The economic ranking is based on parameters that are reflective of the size and activity of the reservoirs, namely cumulative production and previous year annual production, and on the distance to the CO2 source.

The geological ranking is based on the structural regime, structural style, stratigraphic heterogeneity and depositional system. Unpublished work by William Ambrose categorizes complexity in three types (high, intermediate and low). The ranking numbers for these categories are 0.1 for high, 0.5 for intermediate and 0.9 for low. These levels of complexity respond to the relative intensity of folding and faulting and to the facies architecture and inferred reservoir sand body and carbonate lithofacies distribution. Structural regimes are divided into four principal categories, according to dominant stress relationships (collisional/compressional, transpressional/transtensional or strike-slip, and extensional), plus a structural regime characterized by salt tectonics. Structural styles are sub-categories defined within each of the principal four regimes. Table 1 shows structural complexities for different combinations of structural regimes and styles.
Table 1

Structural complexity

Structural regime

Structural style

Complexity

Collisional/compressional

Thrust duplex

High

Collisional/compressional

Fault-bonded anticline

Intermediate

Collisional/compressional

Anticline

Intermediate

Transpressional/transtensional

Shear zones and Wrench faults

High

Transpressional/transtensional

Horsts and Grabens

Intermediate

Transpressional/transtensional

Fault-bonded anticline

Intermediate

Transpressional/transtensional

Anticline

Intermediate

Extensional

Fault-bonded anticline

Intermediate

Extensional

Simple sealing fault

Low

Extensional

Anticline

Low

Extensional

Monocline/homocline

Low

Salt tectonics

Faulted salt dome

High

Salt tectonics

subsalt

Intermediate

Salt tectonics

Turtle structure

Intermediate

Salt tectonics

Onlap

Low

Stratigraphic heterogeneity was inferred from complexity of facies architecture and reservoir geometry within both clastic and carbonate depositional systems. Table 2 shows stratigraphic complexities for different combinations of depositional systems and settings.
Table 2

Stratigraphic heterogeneity

Depositional systems

Setting

Complexity

Slope channel and fan

Slope

High

fluvial (Fine-grained Meanderbelt)

Coastal plain

High

Fluvial (mixed-load)

Coastal plain

High

Tide-dominated delta

Marginal marine

High

Fluvial-dominated delta

Marginal marine

High

Lacustrine

Coastal plain

High

Alluvial fan

Coastal Plain

Intermediate

Fan delta

Marginal marine

Intermediate

Lobate delta (Wave/fluvial)

Coastal plain

Intermediate

Mesotidal shoreface

Marginal marine

Intermediate

Barrier/strandplain

Marginal marine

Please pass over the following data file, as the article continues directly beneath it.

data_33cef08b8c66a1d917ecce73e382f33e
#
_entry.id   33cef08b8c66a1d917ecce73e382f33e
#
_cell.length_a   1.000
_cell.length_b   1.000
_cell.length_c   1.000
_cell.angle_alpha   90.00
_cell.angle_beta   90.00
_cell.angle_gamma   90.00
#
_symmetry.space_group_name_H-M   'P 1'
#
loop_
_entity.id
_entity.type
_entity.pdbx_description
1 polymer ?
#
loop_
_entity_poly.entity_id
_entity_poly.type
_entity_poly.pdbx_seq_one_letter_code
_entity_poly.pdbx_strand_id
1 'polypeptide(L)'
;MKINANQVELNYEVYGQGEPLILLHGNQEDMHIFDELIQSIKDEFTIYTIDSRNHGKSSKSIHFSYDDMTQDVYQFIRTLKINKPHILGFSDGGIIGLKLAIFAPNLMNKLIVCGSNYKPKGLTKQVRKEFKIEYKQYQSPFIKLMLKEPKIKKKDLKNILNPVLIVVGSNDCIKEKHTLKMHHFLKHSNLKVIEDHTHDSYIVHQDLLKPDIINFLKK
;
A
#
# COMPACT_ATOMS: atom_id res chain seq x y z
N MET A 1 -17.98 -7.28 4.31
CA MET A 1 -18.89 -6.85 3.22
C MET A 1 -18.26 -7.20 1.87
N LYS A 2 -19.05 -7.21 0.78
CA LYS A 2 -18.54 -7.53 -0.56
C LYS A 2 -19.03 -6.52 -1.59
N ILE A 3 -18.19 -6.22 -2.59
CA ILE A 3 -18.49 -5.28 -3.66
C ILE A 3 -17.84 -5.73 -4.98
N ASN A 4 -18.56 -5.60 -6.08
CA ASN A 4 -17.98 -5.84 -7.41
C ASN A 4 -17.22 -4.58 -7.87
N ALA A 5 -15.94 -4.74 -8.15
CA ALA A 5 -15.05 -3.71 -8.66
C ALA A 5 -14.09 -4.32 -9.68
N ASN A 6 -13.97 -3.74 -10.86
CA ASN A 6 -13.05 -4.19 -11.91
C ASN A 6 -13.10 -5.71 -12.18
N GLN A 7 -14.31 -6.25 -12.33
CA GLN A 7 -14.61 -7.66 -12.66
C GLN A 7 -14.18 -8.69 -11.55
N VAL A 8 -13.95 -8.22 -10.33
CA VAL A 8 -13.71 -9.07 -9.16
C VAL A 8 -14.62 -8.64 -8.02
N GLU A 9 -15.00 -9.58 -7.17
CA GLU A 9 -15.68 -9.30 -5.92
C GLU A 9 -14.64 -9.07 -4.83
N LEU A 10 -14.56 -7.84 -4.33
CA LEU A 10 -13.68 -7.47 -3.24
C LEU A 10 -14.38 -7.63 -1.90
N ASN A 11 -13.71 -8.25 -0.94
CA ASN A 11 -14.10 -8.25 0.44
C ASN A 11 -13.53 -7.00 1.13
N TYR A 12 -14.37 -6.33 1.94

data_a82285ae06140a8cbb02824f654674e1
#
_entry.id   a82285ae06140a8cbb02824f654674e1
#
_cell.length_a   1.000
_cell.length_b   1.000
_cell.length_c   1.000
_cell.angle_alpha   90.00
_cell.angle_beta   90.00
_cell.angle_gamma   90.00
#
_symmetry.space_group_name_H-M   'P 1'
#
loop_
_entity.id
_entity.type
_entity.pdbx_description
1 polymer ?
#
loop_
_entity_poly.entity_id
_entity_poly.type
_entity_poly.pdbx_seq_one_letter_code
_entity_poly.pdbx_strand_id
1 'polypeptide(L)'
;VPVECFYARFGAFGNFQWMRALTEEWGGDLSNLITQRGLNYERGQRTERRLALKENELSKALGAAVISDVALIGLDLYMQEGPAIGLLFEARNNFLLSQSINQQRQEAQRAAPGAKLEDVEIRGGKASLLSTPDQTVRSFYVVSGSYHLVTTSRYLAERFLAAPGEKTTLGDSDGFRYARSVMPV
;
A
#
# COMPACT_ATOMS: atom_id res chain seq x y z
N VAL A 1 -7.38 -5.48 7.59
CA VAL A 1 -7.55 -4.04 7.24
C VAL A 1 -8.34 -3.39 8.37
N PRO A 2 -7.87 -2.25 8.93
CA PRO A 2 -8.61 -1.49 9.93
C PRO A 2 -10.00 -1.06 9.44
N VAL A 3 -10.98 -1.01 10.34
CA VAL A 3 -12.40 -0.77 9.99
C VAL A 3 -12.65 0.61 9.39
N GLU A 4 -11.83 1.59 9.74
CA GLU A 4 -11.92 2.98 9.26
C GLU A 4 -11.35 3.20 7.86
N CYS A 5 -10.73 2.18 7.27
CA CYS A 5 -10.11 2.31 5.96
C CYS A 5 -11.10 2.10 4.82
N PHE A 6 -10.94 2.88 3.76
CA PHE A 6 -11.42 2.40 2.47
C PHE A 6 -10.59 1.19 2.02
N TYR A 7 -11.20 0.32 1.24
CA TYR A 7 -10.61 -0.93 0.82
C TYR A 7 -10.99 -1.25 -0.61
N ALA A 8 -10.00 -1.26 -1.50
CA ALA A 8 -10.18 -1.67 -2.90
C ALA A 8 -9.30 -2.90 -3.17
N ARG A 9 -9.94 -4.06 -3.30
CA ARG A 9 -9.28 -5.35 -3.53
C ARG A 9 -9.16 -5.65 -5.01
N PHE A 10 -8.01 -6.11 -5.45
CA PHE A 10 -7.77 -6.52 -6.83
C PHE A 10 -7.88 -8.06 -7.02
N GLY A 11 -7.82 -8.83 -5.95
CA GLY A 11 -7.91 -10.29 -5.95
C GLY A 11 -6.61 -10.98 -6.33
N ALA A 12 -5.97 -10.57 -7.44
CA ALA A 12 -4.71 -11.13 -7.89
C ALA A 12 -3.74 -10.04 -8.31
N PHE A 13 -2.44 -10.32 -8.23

Intermediate

Fluvial (bedload)

Coastal plain

Intermediate

Basin floor fan: medial

Basin floor

Intermediate

Aeolian

Non- to marginal marine

Low

Wave-dominated delta

Marginal marine

Low

Carbonate shelf Grainstone shoals

Carbonate ramp and inner shelf

High

Carbonale open shelf

Carbonate shelf

High

Tidal channels and Oolite bars

Mixed sandstones and carbonates

High

Carbonate shelf Grainstpones

Carbonate shelf and mounds

High

Finally, the overall ranking is the normalized weighted average of the economic and the geological rankings at a ratio of 2:1 respectively. This methodology can be best understood in the Galveston area practical example given in the section “Results and discussion”.

Stage 2: quick-look storage capacity and EOR potential estimations

Quick-look total CO2 storage capacity

To accurately assess the capacity of a reservoir to store CO2, it is necessary to determine how much of the volume would be filled by CO2 during injection and how much would be bypassed. The quick-look approach is a simple arithmetic calculation implemented in a spreadsheet used when not enough data are available to calculate pore volume from reservoir parameters.

A quick-look CO2 storage potential (capacity) is obtained by analyzing cumulative production of an oil field. Here, it is assumed that the pore volume represented by oil production is available in the reservoir for CO2 storage. Stock-tank oil volumes are converted back to reservoir volumes, and resultant pore volumes are converted to the amount of CO2 that could be put into that volume at initial reservoir conditions (Eq. 2).
$$ {\text{CO}}_{{\text{2}}} {\text{QLSC }}({\text{metric tons}}) = 0.05259 \times N_{{\text{p}}} B_{{{\text{oi}}}} /B_{{{\text{CO}}_{{_{2} }} }} $$
(2)
where CO2QLSC = quick-look total CO2 storage capacity, Np = cumulative oil production (STB), Boi = oil formation volume factor (rbbl/STB), \( {\it B}_{{{\text{CO}}_2}}\) = CO2 formation volume factor (RCF/SCF), rbbl = barrels measured at reservoir pressure and temperature conditions, STB = stock tank barrels (at surface pressure and temperature conditions), RCF = reservoir cubic feet (at reservoir pressure and temperature conditions), SCF = standard cubic feet (at standard pressure and temperature conditions).

An empirical equation was derived to obtain \( {\it B}_{{{\text{CO}}_2}}\). Data for this equation were obtained from Jarrell et al. (2002). The equation is a set of statements and third and fourth order polynomials, and it is a function of reservoir pressure P and temperature T.

The oil formation volume factor Boi is a rarely populated data field in a data set. To overcome this problem, we make assumptions and apply empirical equations. The oil formation volume factor can be estimated from an equation by Standing (1947) (Eq. 3):
$$ B_{{{\text{oi}}}} = 0.972 + 0.000147F^{{1.175}}, $$
(3)
where
$$ F = R_{{{\text{so}}}} {\left( {\frac{{\gamma _{g} }} {{\gamma _{o} }}} \right)} + 1.25T, $$
γο = oil specific gravity, γg = gas specific gravity, Rso = solution gas–oil ratio, T = temperature (°F).